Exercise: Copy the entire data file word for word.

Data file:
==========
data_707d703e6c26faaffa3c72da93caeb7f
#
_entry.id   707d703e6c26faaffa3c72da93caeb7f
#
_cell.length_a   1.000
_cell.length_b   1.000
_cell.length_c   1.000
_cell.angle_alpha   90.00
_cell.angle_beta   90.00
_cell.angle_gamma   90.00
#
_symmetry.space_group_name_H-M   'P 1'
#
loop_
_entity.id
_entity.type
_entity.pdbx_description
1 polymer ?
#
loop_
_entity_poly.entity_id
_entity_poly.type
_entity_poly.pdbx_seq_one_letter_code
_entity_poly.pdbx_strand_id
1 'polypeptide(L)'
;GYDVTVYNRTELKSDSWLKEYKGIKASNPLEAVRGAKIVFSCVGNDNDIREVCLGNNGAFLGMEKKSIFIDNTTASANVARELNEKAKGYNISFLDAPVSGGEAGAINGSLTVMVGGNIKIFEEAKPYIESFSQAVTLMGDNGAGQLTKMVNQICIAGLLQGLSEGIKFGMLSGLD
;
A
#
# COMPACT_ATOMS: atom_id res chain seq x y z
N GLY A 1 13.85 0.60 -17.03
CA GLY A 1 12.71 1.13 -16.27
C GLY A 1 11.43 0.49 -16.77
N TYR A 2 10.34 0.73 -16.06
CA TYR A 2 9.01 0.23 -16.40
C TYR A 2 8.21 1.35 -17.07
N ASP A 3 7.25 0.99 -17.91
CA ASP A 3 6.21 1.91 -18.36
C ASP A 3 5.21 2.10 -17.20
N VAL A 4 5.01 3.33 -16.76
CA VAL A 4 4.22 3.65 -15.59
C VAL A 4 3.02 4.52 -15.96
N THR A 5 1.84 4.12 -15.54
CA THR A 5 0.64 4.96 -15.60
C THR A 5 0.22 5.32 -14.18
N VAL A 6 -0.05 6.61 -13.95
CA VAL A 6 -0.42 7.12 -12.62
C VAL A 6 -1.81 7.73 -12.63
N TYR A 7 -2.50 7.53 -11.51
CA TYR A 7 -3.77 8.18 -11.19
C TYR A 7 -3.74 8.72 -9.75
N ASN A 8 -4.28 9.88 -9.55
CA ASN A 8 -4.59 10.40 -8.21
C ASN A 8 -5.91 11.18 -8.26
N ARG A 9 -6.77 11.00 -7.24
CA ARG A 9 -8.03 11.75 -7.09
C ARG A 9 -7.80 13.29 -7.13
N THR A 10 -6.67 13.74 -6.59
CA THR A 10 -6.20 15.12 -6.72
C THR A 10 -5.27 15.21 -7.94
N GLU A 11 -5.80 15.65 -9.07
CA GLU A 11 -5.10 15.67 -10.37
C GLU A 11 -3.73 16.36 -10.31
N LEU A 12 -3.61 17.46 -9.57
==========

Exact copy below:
data_707d703e6c26faaffa3c72da93caeb7f
#
_entry.id   707d703e6c26faaffa3c72da93caeb7f
#
_cell.length_a   1.000
_cell.length_b   1.000
_cell.length_c   1.000
_cell.angle_alpha   90.00
_cell.angle_beta   90.00
_cell.angle_gamma   90.00
#
_symmetry.space_group_name_H-M   'P 1'
#
loop_
_entity.id
_entity.type
_entity.pdbx_description
1 polymer ?
#
loop_
_entity_poly.entity_id
_entity_poly.type
_entity_poly.pdbx_seq_one_letter_code
_entity_poly.pdbx_strand_id
1 'polypeptide(L)'
;GYDVTVYNRTELKSDSWLKEYKGIKASNPLEAVRGAKIVFSCVGNDNDIREVCLGNNGAFLGMEKKSIFIDNTTASANVARELNEKAKGYNISFLDAPVSGGEAGAINGSLTVMVGGNIKIFEEAKPYIESFSQAVTLMGDNGAGQLTKMVNQICIAGLLQGLSEGIKFGMLSGLD
;
A
#
# COMPACT_ATOMS: atom_id res chain seq x y z
N GLY A 1 13.85 0.60 -17.03
CA GLY A 1 12.71 1.13 -16.27
C GLY A 1 11.43 0.49 -16.77
N TYR A 2 10.34 0.73 -16.06
CA TYR A 2 9.01 0.23 -16.40
C TYR A 2 8.21 1.35 -17.07
N ASP A 3 7.25 0.99 -17.91
CA ASP A 3 6.21 1.91 -18.36
C ASP A 3 5.21 2.10 -17.20
N VAL A 4 5.01 3.33 -16.76
CA VAL A 4 4.22 3.65 -15.59
C VAL A 4 3.02 4.52 -15.96
N THR A 5 1.84 4.12 -15.54
CA THR A 5 0.64 4.96 -15.60
C THR A 5 0.22 5.32 -14.18
N VAL A 6 -0.05 6.61 -13.95
CA VAL A 6 -0.42 7.12 -12.62
C VAL A 6 -1.81 7.73 -12.63
N TYR A 7 -2.50 7.53 -11.51
CA TYR A 7 -3.77 8.18 -11.19
C TYR A 7 -3.74 8.72 -9.75
N ASN A 8 -4.28 9.88 -9.55
CA ASN A 8 -4.59 10.40 -8.21
C ASN A 8 -5.91 11.18 -8.26
N ARG A 9 -6.77 11.00 -7.24
CA ARG A 9 -8.03 11.75 -7.09
C ARG A 9 -7.80 13.29 -7.13
N THR A 10 -6.67 13.74 -6.59
CA THR A 10 -6.20 15.12 -6.72
C THR A 10 -5.27 15.21 -7.94
N GLU A 11 -5.80 15.65 -9.07
CA GLU A 11 -5.10 15.67 -10.37
C GLU A 11 -3.73 16.36 -10.31
N LEU A 12 -3.61 17.46 -9.57